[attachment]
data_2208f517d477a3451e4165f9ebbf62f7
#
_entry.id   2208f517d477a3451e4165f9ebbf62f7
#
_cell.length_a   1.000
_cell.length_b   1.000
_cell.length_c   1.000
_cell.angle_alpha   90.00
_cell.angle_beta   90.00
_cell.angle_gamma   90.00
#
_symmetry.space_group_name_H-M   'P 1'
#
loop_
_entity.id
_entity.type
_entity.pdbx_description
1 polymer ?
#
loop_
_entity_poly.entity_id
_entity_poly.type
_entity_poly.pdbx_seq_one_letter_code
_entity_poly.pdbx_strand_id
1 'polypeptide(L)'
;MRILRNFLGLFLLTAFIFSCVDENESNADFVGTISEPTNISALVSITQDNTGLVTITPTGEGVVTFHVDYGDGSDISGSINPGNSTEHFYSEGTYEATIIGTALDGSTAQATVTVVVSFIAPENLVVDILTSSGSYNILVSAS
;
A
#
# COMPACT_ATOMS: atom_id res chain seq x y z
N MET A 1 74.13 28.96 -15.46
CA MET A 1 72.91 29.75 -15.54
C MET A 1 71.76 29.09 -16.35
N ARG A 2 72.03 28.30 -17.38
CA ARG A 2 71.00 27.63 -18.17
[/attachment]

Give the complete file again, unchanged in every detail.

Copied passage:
data_2208f517d477a3451e4165f9ebbf62f7
#
_entry.id   2208f517d477a3451e4165f9ebbf62f7
#
_cell.length_a   1.000
_cell.length_b   1.000
_cell.length_c   1.000
_cell.angle_alpha   90.00
_cell.angle_beta   90.00
_cell.angle_gamma   90.00
#
_symmetry.space_group_name_H-M   'P 1'
#
loop_
_entity.id
_entity.type
_entity.pdbx_description
1 polymer ?
#
loop_
_entity_poly.entity_id
_entity_poly.type
_entity_poly.pdbx_seq_one_letter_code
_entity_poly.pdbx_strand_id
1 'polypeptide(L)'
;MRILRNFLGLFLLTAFIFSCVDENESNADFVGTISEPTNISALVSITQDNTGLVTITPTGEGVVTFHVDYGDGSDISGSINPGNSTEHFYSEGTYEATIIGTALDGSTAQATVTVVVSFIAPENLVVDILTSSGSYNILVSAS
;
A
#
# COMPACT_ATOMS: atom_id res chain seq x y z
N MET A 1 74.13 28.96 -15.46
CA MET A 1 72.91 29.75 -15.54
C MET A 1 71.76 29.09 -16.35
N ARG A 2 72.03 28.30 -17.38
CA ARG A 2 71.00 27.63 -18.17